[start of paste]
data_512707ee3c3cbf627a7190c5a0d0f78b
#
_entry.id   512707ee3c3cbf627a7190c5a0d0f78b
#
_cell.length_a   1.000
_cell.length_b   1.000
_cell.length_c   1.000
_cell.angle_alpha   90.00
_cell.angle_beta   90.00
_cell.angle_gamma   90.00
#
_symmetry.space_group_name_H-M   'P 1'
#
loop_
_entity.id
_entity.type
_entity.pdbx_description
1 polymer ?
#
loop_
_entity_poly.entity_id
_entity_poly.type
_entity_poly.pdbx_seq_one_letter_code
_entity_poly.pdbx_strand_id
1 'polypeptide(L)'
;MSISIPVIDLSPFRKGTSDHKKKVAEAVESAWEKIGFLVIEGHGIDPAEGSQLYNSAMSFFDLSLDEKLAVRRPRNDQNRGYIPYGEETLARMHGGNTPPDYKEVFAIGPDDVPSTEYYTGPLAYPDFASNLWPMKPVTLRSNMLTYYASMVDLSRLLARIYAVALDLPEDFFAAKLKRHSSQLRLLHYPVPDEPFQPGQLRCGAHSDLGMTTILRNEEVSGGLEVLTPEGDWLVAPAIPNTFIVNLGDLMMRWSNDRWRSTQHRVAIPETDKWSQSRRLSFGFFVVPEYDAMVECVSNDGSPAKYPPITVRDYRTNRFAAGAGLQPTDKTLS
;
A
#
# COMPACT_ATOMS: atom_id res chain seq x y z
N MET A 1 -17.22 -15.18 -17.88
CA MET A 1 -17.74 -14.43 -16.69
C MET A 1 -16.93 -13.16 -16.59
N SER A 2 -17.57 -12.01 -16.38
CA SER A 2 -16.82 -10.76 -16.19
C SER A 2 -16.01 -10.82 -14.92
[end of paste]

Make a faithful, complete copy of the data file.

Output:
data_512707ee3c3cbf627a7190c5a0d0f78b
#
_entry.id   512707ee3c3cbf627a7190c5a0d0f78b
#
_cell.length_a   1.000
_cell.length_b   1.000
_cell.length_c   1.000
_cell.angle_alpha   90.00
_cell.angle_beta   90.00
_cell.angle_gamma   90.00
#
_symmetry.space_group_name_H-M   'P 1'
#
loop_
_entity.id
_entity.type
_entity.pdbx_description
1 polymer ?
#
loop_
_entity_poly.entity_id
_entity_poly.type
_entity_poly.pdbx_seq_one_letter_code
_entity_poly.pdbx_strand_id
1 'polypeptide(L)'
;MSISIPVIDLSPFRKGTSDHKKKVAEAVESAWEKIGFLVIEGHGIDPAEGSQLYNSAMSFFDLSLDEKLAVRRPRNDQNRGYIPYGEETLARMHGGNTPPDYKEVFAIGPDDVPSTEYYTGPLAYPDFASNLWPMKPVTLRSNMLTYYASMVDLSRLLARIYAVALDLPEDFFAAKLKRHSSQLRLLHYPVPDEPFQPGQLRCGAHSDLGMTTILRNEEVSGGLEVLTPEGDWLVAPAIPNTFIVNLGDLMMRWSNDRWRSTQHRVAIPETDKWSQSRRLSFGFFVVPEYDAMVECVSNDGSPAKYPPITVRDYRTNRFAAGAGLQPTDKTLS
;
A
#
# COMPACT_ATOMS: atom_id res chain seq x y z
N MET A 1 -17.22 -15.18 -17.88
CA MET A 1 -17.74 -14.43 -16.69
C MET A 1 -16.93 -13.16 -16.59
N SER A 2 -17.57 -12.01 -16.38
CA SER A 2 -16.82 -10.76 -16.19
C SER A 2 -16.01 -10.82 -14.92